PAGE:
Post 3.13 - Fraternity

The internet has changed how friendships work. Through Facebook, other social media, even this blog, I find myself interacting with people I haven't seen, in some cases, in up to 30 years. In other cases, there are people I've never met at all, at least, not in real life.

There was a time, when the internet was young, that telling someone you met someone over the internet was a source of embarrassment. Now it's just a matter of course. In my case, there has been a chain of connections, starting with someone I knew, which led to their internet contacts, which in turn led to their internet contacts. Only a small percentage were truly random, out-of-nowhere sorts of connections.

I even have business colleagues that I have only ever experienced via e-mail, online chat, and telephone. It's become the nature of the world.

So is this intimacy false?

Some of the more uncomfortable conversations I have had online have been with old friends. It isn't to say that I am not willing to be a source of support or a shoulder to lean on, but the ease with which some embrace telling me very private things has been a bit stunning. I have learned about sex lives, sperm counts, illicit affairs, abusive marriages, financial crises -- it's really incredible. In the most extreme cases, people have sought me out after an absence of a decade or more, based on the relationship we had when we knew each other.

Again, I don't mind, but I think it has revealed how lonely people are. The intimacy isn't false. If you knew me before and you felt you trusted me then, I am a natural candidate, and now I have the added benefit of being removed from your daily life and am therefore largely impartial. And people still need that.

And if you're reading this and you know me and feel you fall into this category, it isn't intended to offend you or make you feel like you're oversharing. I'm not shy about telling people when they're oversharing or that I'm not comfortable with the conversation. It's 100% okay.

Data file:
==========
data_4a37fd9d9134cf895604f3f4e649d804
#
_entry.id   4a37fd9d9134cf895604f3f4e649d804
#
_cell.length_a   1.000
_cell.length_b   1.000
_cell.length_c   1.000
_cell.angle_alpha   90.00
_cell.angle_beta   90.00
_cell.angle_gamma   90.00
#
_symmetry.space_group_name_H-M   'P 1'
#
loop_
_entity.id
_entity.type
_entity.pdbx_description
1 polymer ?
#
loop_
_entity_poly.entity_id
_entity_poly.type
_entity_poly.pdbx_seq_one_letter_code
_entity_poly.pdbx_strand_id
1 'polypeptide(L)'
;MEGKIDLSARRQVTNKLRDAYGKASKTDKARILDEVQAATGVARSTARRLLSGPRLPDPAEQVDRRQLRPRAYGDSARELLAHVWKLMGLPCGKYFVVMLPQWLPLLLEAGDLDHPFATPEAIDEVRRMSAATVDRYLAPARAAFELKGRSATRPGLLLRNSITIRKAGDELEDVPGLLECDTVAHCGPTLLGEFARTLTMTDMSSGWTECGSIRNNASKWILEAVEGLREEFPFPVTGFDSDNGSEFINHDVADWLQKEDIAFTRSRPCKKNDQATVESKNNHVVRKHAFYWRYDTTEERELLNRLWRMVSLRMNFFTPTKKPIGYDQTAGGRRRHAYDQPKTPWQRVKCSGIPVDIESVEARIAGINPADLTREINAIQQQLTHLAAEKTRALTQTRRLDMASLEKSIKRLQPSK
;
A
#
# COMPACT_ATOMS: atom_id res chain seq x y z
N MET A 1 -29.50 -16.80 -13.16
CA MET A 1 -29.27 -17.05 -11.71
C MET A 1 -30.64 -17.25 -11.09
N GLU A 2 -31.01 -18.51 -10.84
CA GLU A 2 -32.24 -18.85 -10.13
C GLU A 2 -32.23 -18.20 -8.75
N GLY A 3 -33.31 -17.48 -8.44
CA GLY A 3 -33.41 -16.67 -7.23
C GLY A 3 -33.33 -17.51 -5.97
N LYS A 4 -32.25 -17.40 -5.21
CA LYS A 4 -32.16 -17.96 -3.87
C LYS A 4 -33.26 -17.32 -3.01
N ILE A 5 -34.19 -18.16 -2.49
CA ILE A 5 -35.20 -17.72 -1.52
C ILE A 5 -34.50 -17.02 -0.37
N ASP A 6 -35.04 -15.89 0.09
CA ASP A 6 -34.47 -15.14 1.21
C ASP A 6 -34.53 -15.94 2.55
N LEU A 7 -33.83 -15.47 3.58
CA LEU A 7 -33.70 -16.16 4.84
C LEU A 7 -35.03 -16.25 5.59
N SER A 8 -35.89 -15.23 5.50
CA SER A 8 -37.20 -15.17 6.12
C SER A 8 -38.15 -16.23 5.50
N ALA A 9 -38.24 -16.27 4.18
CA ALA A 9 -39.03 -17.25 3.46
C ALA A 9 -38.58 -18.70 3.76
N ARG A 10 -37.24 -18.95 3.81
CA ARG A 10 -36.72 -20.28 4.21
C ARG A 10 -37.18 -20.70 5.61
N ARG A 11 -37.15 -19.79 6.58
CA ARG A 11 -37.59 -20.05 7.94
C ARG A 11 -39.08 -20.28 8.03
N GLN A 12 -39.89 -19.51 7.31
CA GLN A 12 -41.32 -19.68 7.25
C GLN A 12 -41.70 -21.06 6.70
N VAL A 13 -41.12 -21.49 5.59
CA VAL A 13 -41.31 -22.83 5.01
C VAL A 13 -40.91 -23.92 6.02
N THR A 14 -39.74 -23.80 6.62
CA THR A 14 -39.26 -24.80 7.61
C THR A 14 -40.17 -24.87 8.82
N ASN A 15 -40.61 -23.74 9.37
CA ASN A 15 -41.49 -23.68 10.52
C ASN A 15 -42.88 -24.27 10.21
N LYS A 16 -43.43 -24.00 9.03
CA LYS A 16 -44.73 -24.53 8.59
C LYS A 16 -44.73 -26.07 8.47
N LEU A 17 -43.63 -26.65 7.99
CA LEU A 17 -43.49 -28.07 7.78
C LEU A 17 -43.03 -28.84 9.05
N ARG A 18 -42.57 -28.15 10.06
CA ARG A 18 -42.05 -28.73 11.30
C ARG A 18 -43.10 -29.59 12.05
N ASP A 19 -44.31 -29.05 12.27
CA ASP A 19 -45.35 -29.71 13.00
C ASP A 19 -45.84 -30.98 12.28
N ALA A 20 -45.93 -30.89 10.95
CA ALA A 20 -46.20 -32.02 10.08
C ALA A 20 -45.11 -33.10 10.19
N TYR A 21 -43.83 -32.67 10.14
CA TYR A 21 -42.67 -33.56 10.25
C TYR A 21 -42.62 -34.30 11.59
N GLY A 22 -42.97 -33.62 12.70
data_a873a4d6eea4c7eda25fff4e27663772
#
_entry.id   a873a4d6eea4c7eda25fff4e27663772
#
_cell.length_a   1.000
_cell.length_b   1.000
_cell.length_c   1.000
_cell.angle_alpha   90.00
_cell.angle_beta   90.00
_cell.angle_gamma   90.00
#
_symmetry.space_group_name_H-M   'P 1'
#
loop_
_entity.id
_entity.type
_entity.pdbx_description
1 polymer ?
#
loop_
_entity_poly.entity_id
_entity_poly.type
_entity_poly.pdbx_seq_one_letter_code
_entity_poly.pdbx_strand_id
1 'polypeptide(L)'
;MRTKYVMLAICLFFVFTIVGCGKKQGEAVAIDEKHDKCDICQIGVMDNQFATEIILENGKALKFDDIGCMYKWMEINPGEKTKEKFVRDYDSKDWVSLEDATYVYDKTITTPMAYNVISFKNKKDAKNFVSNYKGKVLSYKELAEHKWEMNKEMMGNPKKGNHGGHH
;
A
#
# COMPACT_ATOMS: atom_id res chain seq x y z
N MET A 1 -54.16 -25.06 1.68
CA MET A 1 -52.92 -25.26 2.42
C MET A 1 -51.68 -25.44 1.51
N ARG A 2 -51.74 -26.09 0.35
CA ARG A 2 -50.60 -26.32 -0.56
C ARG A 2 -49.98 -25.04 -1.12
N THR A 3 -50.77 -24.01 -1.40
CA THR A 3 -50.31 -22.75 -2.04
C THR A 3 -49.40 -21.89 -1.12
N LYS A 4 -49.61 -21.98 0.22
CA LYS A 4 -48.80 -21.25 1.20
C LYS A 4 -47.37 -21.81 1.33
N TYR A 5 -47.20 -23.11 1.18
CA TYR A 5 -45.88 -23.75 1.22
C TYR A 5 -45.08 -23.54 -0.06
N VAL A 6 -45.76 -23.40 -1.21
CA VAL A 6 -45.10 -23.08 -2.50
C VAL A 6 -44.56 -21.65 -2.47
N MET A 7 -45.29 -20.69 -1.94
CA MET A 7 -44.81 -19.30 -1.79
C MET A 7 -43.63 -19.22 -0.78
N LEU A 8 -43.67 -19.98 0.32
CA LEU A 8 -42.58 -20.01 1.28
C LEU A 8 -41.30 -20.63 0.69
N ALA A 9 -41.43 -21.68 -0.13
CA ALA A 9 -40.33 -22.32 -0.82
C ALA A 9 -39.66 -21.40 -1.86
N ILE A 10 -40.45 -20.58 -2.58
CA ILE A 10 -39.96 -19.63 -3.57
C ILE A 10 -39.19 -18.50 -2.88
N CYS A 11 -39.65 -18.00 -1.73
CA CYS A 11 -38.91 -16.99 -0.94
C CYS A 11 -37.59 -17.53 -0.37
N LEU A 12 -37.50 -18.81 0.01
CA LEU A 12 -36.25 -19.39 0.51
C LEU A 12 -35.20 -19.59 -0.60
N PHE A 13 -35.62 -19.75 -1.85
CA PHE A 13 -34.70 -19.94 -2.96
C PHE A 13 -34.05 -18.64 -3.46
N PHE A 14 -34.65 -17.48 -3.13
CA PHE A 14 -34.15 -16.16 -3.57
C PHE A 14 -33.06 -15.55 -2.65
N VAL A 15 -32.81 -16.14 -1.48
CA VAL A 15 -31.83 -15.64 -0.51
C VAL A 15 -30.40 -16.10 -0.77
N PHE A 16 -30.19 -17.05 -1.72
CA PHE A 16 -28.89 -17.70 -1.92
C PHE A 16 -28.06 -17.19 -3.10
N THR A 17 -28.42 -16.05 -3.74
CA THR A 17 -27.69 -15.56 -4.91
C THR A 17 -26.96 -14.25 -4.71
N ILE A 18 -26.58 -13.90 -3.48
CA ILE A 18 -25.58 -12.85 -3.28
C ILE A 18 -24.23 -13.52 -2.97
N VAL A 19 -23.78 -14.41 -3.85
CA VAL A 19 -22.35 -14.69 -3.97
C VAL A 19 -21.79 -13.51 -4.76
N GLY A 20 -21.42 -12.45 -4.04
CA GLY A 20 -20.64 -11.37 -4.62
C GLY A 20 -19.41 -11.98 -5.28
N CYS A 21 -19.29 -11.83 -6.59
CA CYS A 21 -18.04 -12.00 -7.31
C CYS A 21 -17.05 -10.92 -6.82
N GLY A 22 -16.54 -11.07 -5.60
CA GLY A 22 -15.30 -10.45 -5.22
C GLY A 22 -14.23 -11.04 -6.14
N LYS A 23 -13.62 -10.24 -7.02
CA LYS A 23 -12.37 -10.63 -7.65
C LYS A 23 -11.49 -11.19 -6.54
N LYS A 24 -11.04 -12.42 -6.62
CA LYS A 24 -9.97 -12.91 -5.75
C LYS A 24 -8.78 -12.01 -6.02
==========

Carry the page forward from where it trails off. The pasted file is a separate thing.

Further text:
But it makes me wonder what is missing that we don't seem to have such confidantes in our daily lives anymore. The "natural" progression would suggest that once we marry and have our own families, our partner becomes the focus of our "friendship" energies, and we're lucky to have more. And even then, maintaining adult friendships where we can really talk, share, or work out problems can require significant effort to be successful. We have to make time, we have to hire babysitters, we might even have to get a spouse to go along or agree not to go along.

With the internet, we just log on and pick a friend.

I guess this is highlighted to me because of the increased contact in my life now with people from high school and college. With many of them, I think I "talk" with them more now than I ever did when we were actually face-to-face every day. And it's been positive because school or childhood has offered a basis for our knowing each other, but the substance is about who we are now. We relate as adults, not teenagers.

Although I do admit getting all excited if someone from high school that I admired comments on this blog, as if I'm 16 all over again. The cool kids like me!

I'd be interested to hear the experiences of my readers in this area, especially those of us who pre-date the internet.

Have a question or a suggestion for a future topic? E-mail me at


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